Examples of bonds with backing include:

  • Asset-backed bonds
  • Collateralized bond obligations (CBOs)
  • Collateralized mortgage obligations (CMOs)
  • Mortgage-backed bonds, such as pass-through securities, CMOs/REMICs, and equipment trust certificate bonds.
Bonds by size

Most bonds have face values of $1,000 or more. However, so-called baby bonds may be less than $1,000.

Regardless of the type of bond you choose, it’s essential to do your research and understand the risks involved. You may need help navigating the world of bonds and developing a strategy that aligns with your investment goals. Don’t hesitate to reach out to us for guidance with investing in bonds. Scarlet Oak Financial Services can be reached at 800.871.1219 or contact us here.  Click here to sign up for our weekly newsletter with the latest economic news.


Broadridge Investor Communication Solutions, Inc. prepared this material for use by Scarlet Oak Financial Services.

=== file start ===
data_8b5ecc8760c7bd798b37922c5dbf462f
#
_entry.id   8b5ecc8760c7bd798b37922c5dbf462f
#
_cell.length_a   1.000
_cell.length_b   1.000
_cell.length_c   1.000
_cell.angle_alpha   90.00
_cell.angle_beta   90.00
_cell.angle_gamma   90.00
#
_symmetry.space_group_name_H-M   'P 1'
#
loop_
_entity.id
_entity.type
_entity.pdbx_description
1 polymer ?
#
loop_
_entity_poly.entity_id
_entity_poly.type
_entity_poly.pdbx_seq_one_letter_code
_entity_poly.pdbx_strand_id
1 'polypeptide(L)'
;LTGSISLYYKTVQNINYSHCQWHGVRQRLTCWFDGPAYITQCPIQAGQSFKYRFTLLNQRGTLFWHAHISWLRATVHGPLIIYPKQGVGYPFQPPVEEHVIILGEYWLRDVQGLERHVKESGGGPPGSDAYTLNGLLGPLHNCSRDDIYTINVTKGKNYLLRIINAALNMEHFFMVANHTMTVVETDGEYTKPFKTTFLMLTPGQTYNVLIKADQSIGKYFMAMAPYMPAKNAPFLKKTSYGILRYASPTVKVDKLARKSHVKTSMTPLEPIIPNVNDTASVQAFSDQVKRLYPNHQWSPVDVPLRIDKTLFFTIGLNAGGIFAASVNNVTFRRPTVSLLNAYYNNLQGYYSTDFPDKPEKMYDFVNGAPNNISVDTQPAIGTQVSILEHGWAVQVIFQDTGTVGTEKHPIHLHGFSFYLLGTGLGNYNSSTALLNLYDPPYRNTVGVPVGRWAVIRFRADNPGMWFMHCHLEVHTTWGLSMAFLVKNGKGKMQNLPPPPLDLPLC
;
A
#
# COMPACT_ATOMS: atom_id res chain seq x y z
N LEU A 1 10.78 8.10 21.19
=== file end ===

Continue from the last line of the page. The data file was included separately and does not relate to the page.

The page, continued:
Broadridge Investor Communication Solutions, Inc. does not provide investment, tax, legal, or retirement advice or recommendations. The information presented here is not specific to any individual’s personal circumstances. To the extent that this material concerns tax matters, it is not intended or written to be used, and cannot be used, by a taxpayer for the purpose of avoiding penalties that may be imposed by law. Each taxpayer should seek independent advice from a tax professional based on individual circumstances. Scarlet Oak Financial Services provide these materials for general information and educational purposes based upon publicly available information from sources believed to be reliable — we cannot assure the accuracy or completeness of these materials. The information in these materials may change at any time and without notice.